The Best Stimulus For Canada is Shots in the Arm.
By Momal Khan
The cottage country rush, summer rentals, exotic vacations, and backyard pools- all signs the economy could bounce back soon. But with the current state of vaccination rounds, a COVID-free summer may be too much to hope for.
While many stand to believe that Canada has botched the vaccine rollout (at least in the short term), this blip can soon be in the past if delays are shortened and properly managed in the near future.
The good news, though, is that Canada is set to receive 5 million doses of the Pfizer BioNTech vaccines ahead of schedule in June- another step towards Trudeau’s goal of vaccinating everyone who wants to be vaccinated by September. This brings Canada’s total expected doses from 4.6 million up to an impressive 9.6 million in the coming months.
With what were previously promising declines in COVID-19 cases coupled with the reopening of the province last month, there was actually some hope for economic recovery- with the assumption that we’d be able to keep a lid on cases. That sort of optimism is just what we needed in these trying times- a glimmer of hope that we would soon be able to see the promised post-pandemic economic boom. However, with the recent “shutdown” in Ontario, recovery has yet again been delayed.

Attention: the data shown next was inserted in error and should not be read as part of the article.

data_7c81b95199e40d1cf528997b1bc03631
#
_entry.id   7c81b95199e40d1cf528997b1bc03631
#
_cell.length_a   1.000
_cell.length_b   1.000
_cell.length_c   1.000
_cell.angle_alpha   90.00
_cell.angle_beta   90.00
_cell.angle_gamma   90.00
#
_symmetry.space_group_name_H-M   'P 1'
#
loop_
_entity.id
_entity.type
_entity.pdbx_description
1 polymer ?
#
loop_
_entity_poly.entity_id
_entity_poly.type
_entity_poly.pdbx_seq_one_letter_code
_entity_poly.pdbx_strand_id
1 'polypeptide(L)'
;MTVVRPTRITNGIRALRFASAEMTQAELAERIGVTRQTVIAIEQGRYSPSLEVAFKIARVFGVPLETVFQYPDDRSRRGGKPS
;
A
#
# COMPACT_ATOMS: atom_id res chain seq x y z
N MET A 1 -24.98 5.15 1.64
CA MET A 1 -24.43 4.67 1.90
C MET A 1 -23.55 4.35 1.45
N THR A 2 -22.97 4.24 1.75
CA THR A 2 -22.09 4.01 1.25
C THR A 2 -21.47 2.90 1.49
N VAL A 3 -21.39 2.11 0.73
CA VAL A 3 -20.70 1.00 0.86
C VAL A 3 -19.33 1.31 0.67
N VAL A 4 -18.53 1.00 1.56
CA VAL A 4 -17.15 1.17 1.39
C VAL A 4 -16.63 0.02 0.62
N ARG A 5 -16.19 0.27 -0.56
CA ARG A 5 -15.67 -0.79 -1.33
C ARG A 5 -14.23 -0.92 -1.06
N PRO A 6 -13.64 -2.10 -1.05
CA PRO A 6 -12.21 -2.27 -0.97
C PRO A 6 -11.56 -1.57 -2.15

In February, the IMF said it had raised its GDP growth forecast for Canada to 3.6% this year; up from a 7.1% decline in 2020. While this is also good news, it is far more likely for the US to see its post-pandemic boom well before Canada does. This is largely in part due to the widespread vaccine rollout in the States that has allowed millions of Americans to return to regular commercial and social interaction. According to the Bloomberg Vaccine Tracker that ranks the US first in doses administered compared to Canada’s staggering 20, it is clear that Canadian recovery will be delayed by new waves and strains of the virus.
In theory, the country is set up for success. Canadians have managed to hoard massive cash piles during the pandemic. So much so, that TD’s CEO is pushing for policies to spur cash-flush customers to spend their dollars to release some of that pent-up demand ahead of the summer.
With these as the facts, swift vaccination needs to remain a short-term policy priority. The upcoming summer will see increases in consumer card spending, growth in the retail and e-commerce sectors, and recovery in oil prices that all point to at least a mini-boom in economic activity. It is crucial that Canada gets a grip on the virus, and especially on vaccine rollout, so it can take full advantage of all the ripe conditions for a growth spurt in the coming months.